October 22nd, 2009

talks to wolves

Uppity Authors, Scary Vampires, and Whatnot

The warmish weather is still with us here in Providence. Did I mention the warmish weather yesterday? Maybe I didn't. I was able to open my office window and leave it open until after dark (there's even a photo below). We've already reached today's high of 69F. A couple of years ago, if you'd told me I'd reach a point in my life where I'd characterize 69F as "warmish," I might have laughed. Anyway, the cold temperatures return tomorrow.

Yesterday, I wrote 1,395 words on this story for Sirenia Digest for which I still have no title. It's sort of a cockeyed take on "Little Red Riding Hood," and there's not a great deal in the way of plot. I'm not in the mood for plot, only hallucinogenic dreamquest surrealism. I may find THE END today, which means I also need to find the title.

Yes, I know that I said I'd be doing no more interviews for a while, having just finished the one for the South County Independent, but then I was contacted by someone at WoW.com, who asked to interview me about my interest in World of Warcraft for their "15 Minutes of Fame" series. And I'm too big a nerd to have possibly declined. Also, they did Cat Valente a while back, and I remember envying her such a geeky honor. So, yeah. One last interview. Forgive me. I'm weak in all the right places.

The latest round of eBay auctions is going fairly well, and I thank everyone who's bid thus far. Screw you, IRS, and your goddamn self-employment taxes that take my money to pay for bombs to be dropped on Iraqi civilians while I can't afford decent health care. Which is to say, please have a look.


I was delighted, yesterday, by this story about Maurice Sendak's reaction to parents who are fretting over whether or not Spike Jonez' Where the Wild Things Are will scare their kids:

"I would tell them to go to hell," Sendak said. And if children can't handle the story, they should "go home," he added. "Or wet your pants. Do whatever you like. But it's not a question that can be answered."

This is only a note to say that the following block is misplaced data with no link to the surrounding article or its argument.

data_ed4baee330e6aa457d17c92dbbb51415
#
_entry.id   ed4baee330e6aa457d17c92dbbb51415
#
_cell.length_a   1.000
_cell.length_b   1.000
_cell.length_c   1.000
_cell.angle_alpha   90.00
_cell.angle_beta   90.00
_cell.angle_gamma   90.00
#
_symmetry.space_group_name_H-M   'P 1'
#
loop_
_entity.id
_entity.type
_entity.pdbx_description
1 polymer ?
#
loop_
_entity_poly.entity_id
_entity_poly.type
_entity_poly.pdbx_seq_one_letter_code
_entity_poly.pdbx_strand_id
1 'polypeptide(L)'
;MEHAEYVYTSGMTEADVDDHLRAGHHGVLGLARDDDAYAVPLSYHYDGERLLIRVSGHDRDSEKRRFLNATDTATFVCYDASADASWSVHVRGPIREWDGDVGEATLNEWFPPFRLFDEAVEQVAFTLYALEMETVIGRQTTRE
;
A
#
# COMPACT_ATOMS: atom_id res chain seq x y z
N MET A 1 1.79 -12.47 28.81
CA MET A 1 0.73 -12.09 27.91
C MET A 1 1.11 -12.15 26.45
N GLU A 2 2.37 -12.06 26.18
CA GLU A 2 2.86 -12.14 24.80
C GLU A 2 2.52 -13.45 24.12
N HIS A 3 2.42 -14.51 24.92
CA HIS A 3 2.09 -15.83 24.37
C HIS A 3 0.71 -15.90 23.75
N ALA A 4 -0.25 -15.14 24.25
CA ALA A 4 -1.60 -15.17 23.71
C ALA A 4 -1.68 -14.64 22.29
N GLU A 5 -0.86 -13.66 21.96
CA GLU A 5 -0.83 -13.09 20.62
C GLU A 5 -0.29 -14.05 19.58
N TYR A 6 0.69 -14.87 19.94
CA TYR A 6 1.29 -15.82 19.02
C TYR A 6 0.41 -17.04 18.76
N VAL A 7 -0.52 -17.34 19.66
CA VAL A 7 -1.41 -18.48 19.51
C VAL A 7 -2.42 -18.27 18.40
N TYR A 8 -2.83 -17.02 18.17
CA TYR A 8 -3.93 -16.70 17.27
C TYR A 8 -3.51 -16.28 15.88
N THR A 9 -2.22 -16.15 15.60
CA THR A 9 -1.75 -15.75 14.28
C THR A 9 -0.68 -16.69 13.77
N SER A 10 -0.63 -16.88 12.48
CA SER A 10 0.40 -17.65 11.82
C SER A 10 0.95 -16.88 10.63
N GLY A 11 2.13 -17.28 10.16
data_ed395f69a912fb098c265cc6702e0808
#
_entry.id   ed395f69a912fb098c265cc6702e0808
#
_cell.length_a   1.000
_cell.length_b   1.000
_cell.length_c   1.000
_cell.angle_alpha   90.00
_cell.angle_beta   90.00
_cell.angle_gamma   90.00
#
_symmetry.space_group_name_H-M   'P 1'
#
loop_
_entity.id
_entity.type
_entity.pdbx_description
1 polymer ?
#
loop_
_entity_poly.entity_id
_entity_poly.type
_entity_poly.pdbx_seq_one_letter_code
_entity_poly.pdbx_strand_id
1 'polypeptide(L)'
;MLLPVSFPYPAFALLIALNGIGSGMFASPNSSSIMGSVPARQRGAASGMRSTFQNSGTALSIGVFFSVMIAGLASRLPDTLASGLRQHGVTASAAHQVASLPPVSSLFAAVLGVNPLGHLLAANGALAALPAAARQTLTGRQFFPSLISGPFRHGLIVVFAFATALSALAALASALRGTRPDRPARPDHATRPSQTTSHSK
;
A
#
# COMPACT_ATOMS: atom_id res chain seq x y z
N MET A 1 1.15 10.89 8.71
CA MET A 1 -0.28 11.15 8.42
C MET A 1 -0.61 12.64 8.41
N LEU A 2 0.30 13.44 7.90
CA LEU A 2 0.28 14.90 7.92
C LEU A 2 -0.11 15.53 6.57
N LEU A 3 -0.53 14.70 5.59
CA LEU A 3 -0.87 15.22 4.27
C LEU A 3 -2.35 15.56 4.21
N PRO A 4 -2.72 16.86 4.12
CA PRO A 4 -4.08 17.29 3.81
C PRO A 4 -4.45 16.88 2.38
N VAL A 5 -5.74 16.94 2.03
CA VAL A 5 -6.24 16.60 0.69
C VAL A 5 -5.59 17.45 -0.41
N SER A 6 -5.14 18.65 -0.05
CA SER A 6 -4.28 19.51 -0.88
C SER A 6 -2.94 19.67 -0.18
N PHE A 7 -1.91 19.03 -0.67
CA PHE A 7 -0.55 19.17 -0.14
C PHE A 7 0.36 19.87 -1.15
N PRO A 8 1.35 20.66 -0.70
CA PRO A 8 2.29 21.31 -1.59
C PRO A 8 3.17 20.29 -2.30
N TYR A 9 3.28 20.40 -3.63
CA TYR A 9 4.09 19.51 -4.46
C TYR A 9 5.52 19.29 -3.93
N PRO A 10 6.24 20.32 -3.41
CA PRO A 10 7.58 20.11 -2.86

Last night, I finally got to see Chris Nahon's recent live-action adaptation of Hiroyuki Kitakubo's short animated film, Blood: The Last Vampire (2000). I'm not what you'd call a huge animé fan, but I am very fond of the original Blood (I haven't seen the spin-off series). When I saw the trailer for Nahon's film sometime back in the spring, the waiting began. Unfortunately, the film never showed on a screen near Providence, or if it did, we failed to notice. I had to wait for the DVD release, and for Netflix to send it from our queue. It's good film, and a great piece of eye candy. Also, Clint Mansell (whom I adore) lends his talents for the soundtrack. I don't think Nahon's adaptation is quite as impressive as Kitakubo's short, but it's very enjoyable all the same. I was a little disappointed with the creature effects, which are rather lackluster and not nearly as interesting as in the original, but Saya's showdown with Onigen almost made up for them. So, last night was sort of like having Kindernacht on a Wednesday (traditionally, it's a Friday-night affair).


And here's the photo I mentioned in the first paragraph, the view from my open office window yesterday afternoon (it's kind of grainy, but you get the idea):


The Smallest Known (Extinct) North American Dinosaur

I haven't done a paleo' post here in a while. I've taken to posting that sort of thing via Twitter. However, here's one so cool I have to take time to note it. A new genus and species of heterodontosaurid dinosaur has been described from the Late Jurassic Morrison Formation (Brushy Basin Member) of Colorado, from fossils discovered back in 1979 (it's often a long road, from collection to description). Several individuals are represented, and the largest, though fully adult, would have been only 65 to 75 cm (26 to 30 inches) long and probably weighed no more than 0.5 to 0.75 kg (1.1 to 1.7 pounds). Named Fruitadens haagarorum, this tiny ornithischian was likely an omnivore, like other heterodontosaurids.

It unseats the diminutive Cretaceous theropod Albertonykus borealis (described in 2008) as the smallest-known nonavian dinosaur from North America.

A partial jaw of Fruitadens haagarorum.

An artist's life restoration scale model of Fruitadens haagarorum (note the tyrannosaurid skull in the background).